“Kiss me one last time,” she asked. She dug the words from right out of my mouth. I step forward and our lips meet for what would be the last time. With eyes closed, my lips gently push into hers; our tongues slide past each other and retract. People are no doubt watching this scene light up for it is most definitely not your usual morning episode and presents more graphics and animation than the perverted cartoon advertisements hanging above our heads. I step back and we both smile at each other with our eyes firmly locked together. The train stops, the silver doors open as they do and I reach out my fingers separating her black hair extensions and rest my hand on her warm tender cheek.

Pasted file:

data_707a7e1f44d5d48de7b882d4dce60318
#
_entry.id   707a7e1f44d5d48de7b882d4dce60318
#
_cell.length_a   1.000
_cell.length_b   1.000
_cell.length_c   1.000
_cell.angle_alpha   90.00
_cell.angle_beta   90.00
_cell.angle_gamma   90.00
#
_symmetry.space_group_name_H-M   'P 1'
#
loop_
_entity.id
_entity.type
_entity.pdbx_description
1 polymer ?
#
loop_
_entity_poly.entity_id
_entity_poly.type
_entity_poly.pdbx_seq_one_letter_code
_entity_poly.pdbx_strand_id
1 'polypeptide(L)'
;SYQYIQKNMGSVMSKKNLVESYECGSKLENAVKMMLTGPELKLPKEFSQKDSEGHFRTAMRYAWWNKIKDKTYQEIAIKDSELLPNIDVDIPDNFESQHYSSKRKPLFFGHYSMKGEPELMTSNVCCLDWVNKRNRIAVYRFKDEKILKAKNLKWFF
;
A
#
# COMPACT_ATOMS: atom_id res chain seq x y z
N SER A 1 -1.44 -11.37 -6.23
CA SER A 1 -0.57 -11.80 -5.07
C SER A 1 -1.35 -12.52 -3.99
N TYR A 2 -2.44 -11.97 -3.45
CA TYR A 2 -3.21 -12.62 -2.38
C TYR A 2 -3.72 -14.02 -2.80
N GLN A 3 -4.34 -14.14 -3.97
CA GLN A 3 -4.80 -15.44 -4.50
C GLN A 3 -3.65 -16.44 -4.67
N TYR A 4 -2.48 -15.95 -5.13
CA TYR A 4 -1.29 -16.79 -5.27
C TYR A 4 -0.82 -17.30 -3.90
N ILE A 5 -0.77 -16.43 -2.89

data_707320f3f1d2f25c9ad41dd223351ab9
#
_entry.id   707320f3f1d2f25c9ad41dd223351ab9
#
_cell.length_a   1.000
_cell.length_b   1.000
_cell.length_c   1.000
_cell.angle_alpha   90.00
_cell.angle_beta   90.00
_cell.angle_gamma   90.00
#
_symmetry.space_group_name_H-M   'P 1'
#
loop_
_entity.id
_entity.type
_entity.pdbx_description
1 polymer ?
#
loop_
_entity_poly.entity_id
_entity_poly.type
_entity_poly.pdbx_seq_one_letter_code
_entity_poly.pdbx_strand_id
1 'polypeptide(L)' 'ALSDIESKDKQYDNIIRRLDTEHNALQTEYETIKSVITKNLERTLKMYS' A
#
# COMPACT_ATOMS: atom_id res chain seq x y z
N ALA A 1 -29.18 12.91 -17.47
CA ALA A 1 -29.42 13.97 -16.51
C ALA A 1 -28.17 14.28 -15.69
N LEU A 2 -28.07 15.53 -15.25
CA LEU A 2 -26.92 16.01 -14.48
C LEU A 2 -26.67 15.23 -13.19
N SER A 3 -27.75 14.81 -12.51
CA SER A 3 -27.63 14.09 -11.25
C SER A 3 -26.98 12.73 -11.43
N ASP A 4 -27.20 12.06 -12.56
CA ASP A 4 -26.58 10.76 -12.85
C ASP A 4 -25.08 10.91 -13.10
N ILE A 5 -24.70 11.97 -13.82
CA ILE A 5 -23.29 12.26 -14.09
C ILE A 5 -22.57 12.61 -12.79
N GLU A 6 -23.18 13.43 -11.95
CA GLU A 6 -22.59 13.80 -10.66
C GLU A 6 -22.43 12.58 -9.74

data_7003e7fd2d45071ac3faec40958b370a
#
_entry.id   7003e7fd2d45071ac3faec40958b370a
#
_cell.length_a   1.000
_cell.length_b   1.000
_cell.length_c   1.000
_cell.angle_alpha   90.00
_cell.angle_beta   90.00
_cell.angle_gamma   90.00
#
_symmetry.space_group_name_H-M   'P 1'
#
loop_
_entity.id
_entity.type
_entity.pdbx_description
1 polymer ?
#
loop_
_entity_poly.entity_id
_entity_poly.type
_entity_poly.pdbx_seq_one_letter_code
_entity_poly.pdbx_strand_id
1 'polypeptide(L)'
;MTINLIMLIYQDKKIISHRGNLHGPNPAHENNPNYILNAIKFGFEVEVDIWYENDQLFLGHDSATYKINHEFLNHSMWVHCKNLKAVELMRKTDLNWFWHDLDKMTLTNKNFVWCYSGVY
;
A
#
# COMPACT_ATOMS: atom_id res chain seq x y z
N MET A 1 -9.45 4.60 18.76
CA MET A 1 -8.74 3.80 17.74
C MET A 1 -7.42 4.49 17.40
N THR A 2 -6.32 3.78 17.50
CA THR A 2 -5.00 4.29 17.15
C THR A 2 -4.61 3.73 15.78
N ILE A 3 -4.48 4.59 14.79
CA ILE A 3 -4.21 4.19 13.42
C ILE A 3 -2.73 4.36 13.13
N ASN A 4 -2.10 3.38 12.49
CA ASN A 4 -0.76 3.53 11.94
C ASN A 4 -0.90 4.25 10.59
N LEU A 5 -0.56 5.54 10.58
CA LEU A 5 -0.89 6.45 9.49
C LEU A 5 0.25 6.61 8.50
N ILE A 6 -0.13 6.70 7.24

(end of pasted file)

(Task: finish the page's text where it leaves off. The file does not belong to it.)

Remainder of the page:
“Goodbye,” I whisper. She smiles with watery eyes and whispers back. I disembark the train and merge into the crowd in ant-like motion; I turn to look back at the log of moving metal that she stands within, close my eyes and begin to descend the stairs and smile softly.
“I love you. Sa rang he, sa rang he, sa rang he,” I say at the tip of my breath. No longer do I tip toe around adapting to the system. I can now walk with loud and steady footsteps resurrecting my path and keep to my natural rhythm that had once been lost. I hit the ground and quicken my pace dribbling in and out the crowd coming from all directions, take a quick look at the Japanese symbols above and a glance at the time beside it. I stop suddenly and reach into my pocket pulling out my raspberry coloured i-pod shuffle and press play. The sounds slip past my ears into my body and gliding like a bird every word is dipped in beauty, every rushing turn so elegant. I levitate in a mist of tranquillity. Yes, everything is clear now, my heart and mind has been restored to its full strength. I’m ready to go home.
By B. L. Crisp